Saudi Interior Minister Prince Nayef said yesterday his country had foiled a terror attack on pilgrims in the holy city of Mecca.
"These people are targeting the [holy Muslim] month of Ramadan. This is an evil aim. They wanted to make the entire country a place for terror without any exception and even in the holiest place on earth where Saudis and non-Saudis come to pray to God," he told the leading newspaper Saudi al-Riyadh.
Saudi Arabia said it foiled an imminent terrorist attack and killed two Muslim militants in a shootout in Mecca on Monday.
Nayef told the paper that during that clash, Saudi police had also arrested six other militants, believed to be linked to Saudi-born al-Qaeda leader Osama bin Laden.
He said police arrested four of the militants and two others handed themselves over. One of the four was wounded.
Asked if the attacks had been aimed at buildings, crowded areas and Mecca pilgrims, he said: "This is exactly what I mean. In Mecca there are only Muslims from inside and outside the kingdom. There no other people except Muslims."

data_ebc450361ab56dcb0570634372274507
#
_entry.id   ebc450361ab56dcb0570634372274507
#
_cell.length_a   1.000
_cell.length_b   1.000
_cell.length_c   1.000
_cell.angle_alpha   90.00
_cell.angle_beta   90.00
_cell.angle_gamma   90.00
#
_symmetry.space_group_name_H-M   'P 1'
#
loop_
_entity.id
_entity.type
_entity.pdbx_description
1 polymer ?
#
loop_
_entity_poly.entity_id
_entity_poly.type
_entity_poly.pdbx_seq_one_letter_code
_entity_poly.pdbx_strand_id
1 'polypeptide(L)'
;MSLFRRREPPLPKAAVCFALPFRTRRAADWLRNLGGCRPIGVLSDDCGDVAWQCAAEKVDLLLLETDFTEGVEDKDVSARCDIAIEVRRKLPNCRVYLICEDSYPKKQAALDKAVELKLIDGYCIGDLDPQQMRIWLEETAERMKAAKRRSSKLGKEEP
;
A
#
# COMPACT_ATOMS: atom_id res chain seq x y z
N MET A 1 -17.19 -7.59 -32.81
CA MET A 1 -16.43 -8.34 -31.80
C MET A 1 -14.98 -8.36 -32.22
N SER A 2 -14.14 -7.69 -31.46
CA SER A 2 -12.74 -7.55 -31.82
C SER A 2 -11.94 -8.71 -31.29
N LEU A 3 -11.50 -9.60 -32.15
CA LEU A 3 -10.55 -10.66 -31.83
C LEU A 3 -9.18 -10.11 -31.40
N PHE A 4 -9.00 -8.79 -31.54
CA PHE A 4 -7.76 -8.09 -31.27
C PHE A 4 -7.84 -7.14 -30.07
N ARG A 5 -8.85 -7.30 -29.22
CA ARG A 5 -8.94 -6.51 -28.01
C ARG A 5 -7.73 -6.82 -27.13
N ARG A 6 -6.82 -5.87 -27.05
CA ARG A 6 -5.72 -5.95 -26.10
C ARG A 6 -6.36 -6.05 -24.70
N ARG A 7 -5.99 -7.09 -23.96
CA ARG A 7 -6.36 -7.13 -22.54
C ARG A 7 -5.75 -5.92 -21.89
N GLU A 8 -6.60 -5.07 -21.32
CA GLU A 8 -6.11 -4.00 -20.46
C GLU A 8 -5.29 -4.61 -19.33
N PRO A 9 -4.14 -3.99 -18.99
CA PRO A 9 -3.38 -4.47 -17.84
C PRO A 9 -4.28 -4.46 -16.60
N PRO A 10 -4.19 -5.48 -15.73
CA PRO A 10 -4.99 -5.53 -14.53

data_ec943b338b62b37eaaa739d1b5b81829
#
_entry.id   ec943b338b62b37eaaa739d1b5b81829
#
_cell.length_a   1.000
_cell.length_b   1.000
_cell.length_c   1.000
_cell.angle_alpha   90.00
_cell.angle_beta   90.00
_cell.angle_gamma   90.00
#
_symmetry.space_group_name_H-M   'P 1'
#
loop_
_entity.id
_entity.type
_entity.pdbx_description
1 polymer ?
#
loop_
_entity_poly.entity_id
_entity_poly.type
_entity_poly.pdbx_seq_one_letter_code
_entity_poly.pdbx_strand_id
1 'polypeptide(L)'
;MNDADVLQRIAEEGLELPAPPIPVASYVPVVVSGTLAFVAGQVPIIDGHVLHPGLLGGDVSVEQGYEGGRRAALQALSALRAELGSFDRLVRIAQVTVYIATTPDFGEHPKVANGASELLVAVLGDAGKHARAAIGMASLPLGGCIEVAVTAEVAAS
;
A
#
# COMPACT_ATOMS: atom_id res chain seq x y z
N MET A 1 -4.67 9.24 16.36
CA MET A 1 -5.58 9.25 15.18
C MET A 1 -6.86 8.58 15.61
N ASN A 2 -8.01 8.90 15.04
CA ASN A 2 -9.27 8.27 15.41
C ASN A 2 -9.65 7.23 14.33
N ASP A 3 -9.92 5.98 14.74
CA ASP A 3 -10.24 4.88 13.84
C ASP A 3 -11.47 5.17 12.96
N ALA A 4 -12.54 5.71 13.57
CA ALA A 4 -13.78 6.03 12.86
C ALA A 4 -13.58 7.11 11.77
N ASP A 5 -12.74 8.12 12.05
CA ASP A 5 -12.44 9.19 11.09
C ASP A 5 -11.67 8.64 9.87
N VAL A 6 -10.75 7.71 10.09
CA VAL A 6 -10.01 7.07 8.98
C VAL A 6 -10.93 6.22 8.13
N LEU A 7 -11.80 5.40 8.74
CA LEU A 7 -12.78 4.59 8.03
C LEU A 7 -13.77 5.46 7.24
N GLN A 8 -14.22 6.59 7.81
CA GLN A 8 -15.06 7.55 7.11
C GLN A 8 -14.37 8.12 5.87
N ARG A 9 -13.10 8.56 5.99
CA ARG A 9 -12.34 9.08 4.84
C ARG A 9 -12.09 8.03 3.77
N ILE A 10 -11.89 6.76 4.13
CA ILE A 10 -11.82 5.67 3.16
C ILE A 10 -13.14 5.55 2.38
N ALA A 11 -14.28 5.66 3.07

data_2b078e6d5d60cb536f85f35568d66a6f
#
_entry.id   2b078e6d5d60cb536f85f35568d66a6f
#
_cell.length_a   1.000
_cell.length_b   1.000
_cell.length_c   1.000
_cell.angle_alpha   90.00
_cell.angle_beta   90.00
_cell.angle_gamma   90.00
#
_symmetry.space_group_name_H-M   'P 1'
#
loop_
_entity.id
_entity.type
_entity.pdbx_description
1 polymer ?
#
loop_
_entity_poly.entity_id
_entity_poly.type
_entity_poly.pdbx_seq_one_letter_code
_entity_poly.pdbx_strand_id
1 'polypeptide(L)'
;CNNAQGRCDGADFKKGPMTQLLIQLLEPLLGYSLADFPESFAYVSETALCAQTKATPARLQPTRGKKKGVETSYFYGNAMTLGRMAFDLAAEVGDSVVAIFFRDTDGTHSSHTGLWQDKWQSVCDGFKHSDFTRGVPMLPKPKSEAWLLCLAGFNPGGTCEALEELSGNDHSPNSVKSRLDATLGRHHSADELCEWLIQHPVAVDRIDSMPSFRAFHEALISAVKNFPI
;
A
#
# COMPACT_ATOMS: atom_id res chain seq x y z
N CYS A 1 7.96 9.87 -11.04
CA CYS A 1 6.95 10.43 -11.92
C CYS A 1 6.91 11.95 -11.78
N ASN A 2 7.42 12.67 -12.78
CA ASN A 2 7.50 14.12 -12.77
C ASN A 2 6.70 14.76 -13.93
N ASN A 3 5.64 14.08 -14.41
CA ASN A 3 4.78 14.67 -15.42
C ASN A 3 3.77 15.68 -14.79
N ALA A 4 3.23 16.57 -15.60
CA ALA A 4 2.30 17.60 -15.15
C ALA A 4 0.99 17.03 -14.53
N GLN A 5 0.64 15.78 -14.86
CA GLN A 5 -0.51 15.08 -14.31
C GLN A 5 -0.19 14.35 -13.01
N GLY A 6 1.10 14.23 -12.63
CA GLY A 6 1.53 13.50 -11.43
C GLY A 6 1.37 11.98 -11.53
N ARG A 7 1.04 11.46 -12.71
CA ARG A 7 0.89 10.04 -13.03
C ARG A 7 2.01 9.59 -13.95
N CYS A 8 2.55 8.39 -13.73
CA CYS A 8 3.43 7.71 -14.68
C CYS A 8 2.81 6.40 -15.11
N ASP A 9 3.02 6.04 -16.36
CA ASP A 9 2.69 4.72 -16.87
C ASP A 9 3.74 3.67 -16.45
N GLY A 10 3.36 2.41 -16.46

"Certainly [they wanted to target] buildings, installations and people. All the seized weapons indicate such a plan."
Asked if those arrested were al-Qaeda members, he said: "Without a doubt they all belong to the same group and are using the same methods."
The clash came just over a week after US and British authorities warned of a threat of attacks on Western targets in the kingdom during Ramadan, which started last Monday, and urged their nationals to avoid travelling to the country.
Saudi Arabia has launched a crackdown on militants loyal to bin Laden, held responsible for the Sept. 11, 2001, attacks on US cities in which 15 of the 19 suicide plane hijackers were Saudi nationals.